While at the GameOn Finance event in Toronto, I found myself in an interesting conversation about ways to maximize the revenue generated by MMOGs. I found it difficult to fully express my thinking on the matter at the time, so during my flight home I wrote this post. Consider it a sneak previous into my upcoming IGDA Leadership Forum lecture on MBA Lessons applied to the game industry. :-)
One of the concepts I learned in business school was the “two-part tariff,” which is best explained through a simple example that we’re all familiar with: a nightclub. Most nightclubs generate the majority of their revenue from the sale of liquor. Why then do some of them also choose to charge a cover fee? Doesn’t that turn away potential customers? Well, part of the reason is simply to “keep out the riffraff,” but bouncers at the door can (and generally do) already reject anyone who looks like they won’t be a valued customer. Part of the reason is to project an aura of quality and/or exclusivity, but again, a velvet rope and an obstinate bouncer can already accomplish that as well.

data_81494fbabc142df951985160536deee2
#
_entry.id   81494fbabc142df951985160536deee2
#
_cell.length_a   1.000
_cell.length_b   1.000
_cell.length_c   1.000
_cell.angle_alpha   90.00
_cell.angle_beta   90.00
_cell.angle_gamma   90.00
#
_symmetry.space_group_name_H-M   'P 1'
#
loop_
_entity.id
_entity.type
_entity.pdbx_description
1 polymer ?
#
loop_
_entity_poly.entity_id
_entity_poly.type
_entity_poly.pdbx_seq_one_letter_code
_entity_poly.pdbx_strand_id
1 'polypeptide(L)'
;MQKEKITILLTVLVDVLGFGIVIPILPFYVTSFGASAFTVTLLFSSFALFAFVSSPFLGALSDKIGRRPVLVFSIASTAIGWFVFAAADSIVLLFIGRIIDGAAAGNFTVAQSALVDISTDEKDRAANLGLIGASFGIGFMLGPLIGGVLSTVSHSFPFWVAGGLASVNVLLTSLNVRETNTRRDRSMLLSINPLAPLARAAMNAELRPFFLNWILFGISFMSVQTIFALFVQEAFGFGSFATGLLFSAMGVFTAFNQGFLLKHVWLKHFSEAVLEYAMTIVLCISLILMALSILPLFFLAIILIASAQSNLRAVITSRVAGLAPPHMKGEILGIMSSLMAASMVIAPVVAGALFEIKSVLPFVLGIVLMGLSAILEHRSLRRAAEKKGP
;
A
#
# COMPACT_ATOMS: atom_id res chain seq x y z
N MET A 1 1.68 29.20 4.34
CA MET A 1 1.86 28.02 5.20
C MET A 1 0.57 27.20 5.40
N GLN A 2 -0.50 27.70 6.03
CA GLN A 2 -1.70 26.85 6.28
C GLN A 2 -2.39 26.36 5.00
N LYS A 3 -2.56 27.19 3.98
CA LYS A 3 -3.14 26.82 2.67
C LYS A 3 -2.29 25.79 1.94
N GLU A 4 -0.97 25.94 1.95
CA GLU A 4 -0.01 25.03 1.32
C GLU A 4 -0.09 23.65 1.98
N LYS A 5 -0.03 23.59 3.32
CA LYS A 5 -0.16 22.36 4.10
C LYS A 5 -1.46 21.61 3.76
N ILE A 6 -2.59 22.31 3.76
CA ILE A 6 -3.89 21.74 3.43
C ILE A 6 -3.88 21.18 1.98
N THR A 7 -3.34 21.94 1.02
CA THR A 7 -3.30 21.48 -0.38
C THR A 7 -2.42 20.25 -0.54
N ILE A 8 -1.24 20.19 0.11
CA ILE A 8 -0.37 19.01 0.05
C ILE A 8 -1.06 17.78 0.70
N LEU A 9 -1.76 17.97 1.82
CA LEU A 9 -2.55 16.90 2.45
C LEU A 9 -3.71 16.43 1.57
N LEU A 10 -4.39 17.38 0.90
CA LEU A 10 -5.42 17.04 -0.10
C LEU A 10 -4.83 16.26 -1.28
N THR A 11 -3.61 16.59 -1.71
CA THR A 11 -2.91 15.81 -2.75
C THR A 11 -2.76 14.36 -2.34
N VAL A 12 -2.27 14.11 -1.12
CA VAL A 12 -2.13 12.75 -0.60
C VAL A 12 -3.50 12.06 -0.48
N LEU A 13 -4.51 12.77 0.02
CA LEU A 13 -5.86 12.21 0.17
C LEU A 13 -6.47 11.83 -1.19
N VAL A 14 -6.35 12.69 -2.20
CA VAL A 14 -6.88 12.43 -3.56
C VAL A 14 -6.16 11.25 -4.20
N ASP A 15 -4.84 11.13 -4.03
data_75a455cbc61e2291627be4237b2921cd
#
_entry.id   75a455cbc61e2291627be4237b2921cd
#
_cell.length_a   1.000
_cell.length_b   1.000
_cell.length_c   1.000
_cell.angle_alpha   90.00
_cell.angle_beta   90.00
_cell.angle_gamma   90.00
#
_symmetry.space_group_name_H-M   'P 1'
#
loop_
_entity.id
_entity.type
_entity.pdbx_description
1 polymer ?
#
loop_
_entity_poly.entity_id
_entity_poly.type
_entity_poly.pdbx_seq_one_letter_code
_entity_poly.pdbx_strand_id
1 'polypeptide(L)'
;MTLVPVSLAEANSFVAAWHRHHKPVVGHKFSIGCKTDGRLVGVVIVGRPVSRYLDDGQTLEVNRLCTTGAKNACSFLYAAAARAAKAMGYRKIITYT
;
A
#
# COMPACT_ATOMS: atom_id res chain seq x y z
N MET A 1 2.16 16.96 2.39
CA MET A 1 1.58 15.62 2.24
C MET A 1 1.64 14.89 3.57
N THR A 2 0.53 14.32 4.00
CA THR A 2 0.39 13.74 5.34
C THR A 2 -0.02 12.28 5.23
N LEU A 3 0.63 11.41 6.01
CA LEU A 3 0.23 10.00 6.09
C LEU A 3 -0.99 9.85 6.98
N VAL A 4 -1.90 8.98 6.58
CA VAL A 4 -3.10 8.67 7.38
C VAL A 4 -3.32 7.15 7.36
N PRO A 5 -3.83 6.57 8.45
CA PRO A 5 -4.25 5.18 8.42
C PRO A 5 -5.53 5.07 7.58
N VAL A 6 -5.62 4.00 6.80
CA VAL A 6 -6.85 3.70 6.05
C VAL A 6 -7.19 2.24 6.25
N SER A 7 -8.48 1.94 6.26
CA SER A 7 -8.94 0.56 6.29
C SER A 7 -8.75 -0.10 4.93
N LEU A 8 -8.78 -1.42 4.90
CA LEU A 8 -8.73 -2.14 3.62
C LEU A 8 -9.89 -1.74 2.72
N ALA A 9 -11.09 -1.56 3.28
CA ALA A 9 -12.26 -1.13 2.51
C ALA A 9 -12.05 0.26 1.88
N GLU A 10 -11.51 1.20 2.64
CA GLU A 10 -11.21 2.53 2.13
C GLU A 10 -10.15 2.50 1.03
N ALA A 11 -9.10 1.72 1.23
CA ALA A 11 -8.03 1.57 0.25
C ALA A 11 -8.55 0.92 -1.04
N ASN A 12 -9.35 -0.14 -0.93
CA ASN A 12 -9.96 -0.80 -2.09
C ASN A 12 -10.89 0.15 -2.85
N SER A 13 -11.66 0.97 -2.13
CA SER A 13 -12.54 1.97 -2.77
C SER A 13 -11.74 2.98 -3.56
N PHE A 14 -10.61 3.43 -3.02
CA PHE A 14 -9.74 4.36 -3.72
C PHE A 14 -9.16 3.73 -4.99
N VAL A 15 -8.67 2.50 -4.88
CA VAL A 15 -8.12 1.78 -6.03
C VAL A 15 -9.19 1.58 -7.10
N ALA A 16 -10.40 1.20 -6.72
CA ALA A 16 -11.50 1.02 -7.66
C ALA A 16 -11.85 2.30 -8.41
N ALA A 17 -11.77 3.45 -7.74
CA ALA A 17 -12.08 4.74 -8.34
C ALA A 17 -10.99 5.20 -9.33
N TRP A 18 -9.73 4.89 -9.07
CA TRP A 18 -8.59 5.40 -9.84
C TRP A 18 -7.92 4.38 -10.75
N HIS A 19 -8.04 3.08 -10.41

Two kinds of customers
The third major reason for a cover charge at a nightclub is revenue maximization, pure and simple. Here’s the underlying rationale: nightclubs basically have two kinds of customers. One kind buys a lot of drinks (the especially valued customer buy a lot of the most expensive drinks.) The other kind buys one drink and nurses it all night, or even — heaven forbid — just a glass of water. Both kinds of customers are attracted to the nightclub because it offers music, attractive people to dance with, etc. Both kinds of customers clearly value the experience. But only one kind of customer will be profitable for the nightclub. Sound familiar?